Loss and Grief

I almost forgot how it feels to lose someone I love to death until my uncle’s untimely demise last December. It was all too sudden. He was still physically fit at 78 and was even able to drive around although he was probably already feeling sick but kept it hidden from the family. It would have been so typical of him, someone who doesn’t wanna waste time in a hospital bed. Whenever we had a family outing, he was notable for hurrying all of us to go home right after we finished eating even though some of us haven’t started swimming yet. He just wanted to be home.

The day before he died I was happy to see a video uploaded by my cousin on Facebook of him opening his eyes for the first time after several days. We all took it as a positive sign. I thought I would still be able to see him well and kicking with all his jokes. Past midnight I woke up and checked Facebook only to find he was gone. I would never see him with his toothless smile ever again.

My cousin suggested we make a slideshow of his photos. Being the one with the technical know-how, I was tasked to produce the video. I checked all the photo folders in my external drive, searched for his photos in all my cousins’ Facebook posts only to realise all of us don’t have much photos of him. We don’t have even a single proper solo photo to frame and place above his casket. We ended up framing a photo when he was younger, probably 40 years old. It was because he didn’t want to be pictured so all we have are photos of him sandwiched in a crowd, many of which he wasn’t even looking at the camera. Now I don’t dread people who post too much selfies that much anymore.

“Come stop your crying it will be alright,” I was unto the first few slides but my tears couldn’t stop falling. “You’ll be in my heart, from this day on now and forevermore…” I looked back on those opportunities I missed when I could have visited him. I realised we didn’t really have that much memories spent together but that doesn’t mean I loved him less. He was always in my heart, I was always fond of him, I just don’t know why I didn’t exert that much effort to spend more time with him. The last time I saw him he asked for a Christmas gift and I just answered him, “Yong it’s too early. Christmas is still far away”. Had I known that I won’t see him ever again, I would have given him all the cash I had at hand then.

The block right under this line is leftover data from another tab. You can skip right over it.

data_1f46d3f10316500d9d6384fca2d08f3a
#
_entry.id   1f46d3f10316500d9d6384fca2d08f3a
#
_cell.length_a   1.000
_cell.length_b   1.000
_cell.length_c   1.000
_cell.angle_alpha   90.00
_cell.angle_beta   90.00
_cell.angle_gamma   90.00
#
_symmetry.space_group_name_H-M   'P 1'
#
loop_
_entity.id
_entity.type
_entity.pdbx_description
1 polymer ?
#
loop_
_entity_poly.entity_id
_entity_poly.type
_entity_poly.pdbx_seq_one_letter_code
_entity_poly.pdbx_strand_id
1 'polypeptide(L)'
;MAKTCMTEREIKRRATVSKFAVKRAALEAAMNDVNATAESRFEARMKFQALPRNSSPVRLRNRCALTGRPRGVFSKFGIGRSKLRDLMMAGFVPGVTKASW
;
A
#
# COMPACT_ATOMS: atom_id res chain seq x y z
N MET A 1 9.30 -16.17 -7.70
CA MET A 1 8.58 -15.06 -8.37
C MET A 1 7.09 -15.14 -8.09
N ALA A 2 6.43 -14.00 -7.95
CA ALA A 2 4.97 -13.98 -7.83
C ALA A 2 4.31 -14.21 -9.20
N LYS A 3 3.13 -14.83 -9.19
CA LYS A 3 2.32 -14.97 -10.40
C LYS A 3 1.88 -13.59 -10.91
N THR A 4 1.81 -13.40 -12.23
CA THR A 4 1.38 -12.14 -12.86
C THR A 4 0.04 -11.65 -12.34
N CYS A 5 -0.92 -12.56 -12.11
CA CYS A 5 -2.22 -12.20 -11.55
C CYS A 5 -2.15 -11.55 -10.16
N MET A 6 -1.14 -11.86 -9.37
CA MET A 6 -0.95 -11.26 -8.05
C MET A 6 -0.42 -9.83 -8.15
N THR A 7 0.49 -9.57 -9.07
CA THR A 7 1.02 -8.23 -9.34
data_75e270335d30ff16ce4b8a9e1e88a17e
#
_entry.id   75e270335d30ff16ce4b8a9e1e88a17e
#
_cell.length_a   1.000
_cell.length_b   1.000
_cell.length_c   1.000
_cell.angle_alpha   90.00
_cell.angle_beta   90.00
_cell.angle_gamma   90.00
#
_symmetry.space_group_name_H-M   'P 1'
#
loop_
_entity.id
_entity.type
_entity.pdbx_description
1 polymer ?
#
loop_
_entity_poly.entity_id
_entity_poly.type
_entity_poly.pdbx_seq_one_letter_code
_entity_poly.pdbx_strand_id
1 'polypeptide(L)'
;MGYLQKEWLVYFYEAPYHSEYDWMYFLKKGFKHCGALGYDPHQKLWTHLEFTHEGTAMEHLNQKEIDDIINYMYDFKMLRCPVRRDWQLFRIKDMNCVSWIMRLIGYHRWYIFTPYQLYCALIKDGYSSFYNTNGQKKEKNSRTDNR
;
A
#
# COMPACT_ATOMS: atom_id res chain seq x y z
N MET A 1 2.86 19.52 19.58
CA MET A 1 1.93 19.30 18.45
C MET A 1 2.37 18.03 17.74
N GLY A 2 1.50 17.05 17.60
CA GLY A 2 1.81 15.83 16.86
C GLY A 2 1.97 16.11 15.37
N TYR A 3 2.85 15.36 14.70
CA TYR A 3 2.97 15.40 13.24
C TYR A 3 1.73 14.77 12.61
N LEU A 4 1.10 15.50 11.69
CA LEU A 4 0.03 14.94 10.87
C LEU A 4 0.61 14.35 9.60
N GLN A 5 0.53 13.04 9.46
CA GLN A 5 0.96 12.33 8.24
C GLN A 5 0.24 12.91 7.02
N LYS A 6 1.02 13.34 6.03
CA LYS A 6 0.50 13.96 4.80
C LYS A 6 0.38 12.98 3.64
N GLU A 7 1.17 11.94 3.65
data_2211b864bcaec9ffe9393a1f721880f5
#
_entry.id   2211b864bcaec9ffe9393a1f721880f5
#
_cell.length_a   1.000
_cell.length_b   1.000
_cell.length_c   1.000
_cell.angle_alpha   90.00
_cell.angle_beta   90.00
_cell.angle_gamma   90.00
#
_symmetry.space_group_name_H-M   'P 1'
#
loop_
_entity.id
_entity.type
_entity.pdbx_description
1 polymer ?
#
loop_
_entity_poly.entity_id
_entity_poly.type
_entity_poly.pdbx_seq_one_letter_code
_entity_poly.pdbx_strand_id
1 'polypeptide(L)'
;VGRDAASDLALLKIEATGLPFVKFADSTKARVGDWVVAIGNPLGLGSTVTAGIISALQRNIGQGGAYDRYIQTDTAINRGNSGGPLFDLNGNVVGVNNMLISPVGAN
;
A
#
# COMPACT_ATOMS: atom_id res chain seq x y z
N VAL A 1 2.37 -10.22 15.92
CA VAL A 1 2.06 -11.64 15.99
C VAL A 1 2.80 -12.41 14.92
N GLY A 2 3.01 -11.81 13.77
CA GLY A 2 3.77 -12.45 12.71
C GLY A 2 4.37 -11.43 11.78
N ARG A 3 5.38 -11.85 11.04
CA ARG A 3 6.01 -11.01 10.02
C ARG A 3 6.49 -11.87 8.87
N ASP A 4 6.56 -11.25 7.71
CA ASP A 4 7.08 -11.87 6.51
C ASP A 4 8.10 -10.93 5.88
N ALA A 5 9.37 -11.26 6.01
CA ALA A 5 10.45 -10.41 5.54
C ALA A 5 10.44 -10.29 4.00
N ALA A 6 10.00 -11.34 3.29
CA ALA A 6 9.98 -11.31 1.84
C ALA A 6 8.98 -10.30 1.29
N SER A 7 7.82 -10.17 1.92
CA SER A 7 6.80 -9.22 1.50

You see, regrets are futile. It will never bring back missed chances. It will never bring back our loved ones. I remember about 5 years ago, I was struck with the thought that our elders are getting too old and that they may leave us soon. So I began to take lots of photos of them with my DSLR. The sad thing is my uncle, being himself, evaded my camera so much that I never found the right timing or angle. I thought there will be many more chances to capture him but I failed. And I also failed at making sure he felt how much I cared about him.

Since high school, I tried to live by the saying “never leave words unsaid and things undone” and “roses mean nothing at deathbed”. Somehow, I was good at executing these words to my friends maybe because I knew they are in my life only temporarily; our paths will cross and then they will move on with their career or marriage and I may not see them for years. On the contrary my family is always there no matter what happens, or so I thought.

Christmas 2015 was a very sad moment for our family but as the new year begin, my uncle left us with a valuable lesson and that is to always make the most of the time we have with our loved ones. We are a united family but my uncle’s death bound us even more. It’s still difficult to move past this grief but I will make sure that it doesn’t cripple me from appreciating those that are still alive.

The book I will read every year

The Monk Who Sold His Ferrari inspirational book

It’s a brand new year once again and this season is always filled with enthusiasm, mood for a fresh start, ‘material detox’, renewal and resolutions. Every time I think of coming up with New Year resolutions however, I noticed that I keep repeating the same things over again, which is a sad indication that I was not able to stick with them. So I decided to break up with this tradition and just vowed to always keep a list. Mobile apps don’t work well with me when it comes to organizing my life so I always carry a small notebook where I can jot down pretty much everything as I can be very forgetful, though at work I can be a walking directory.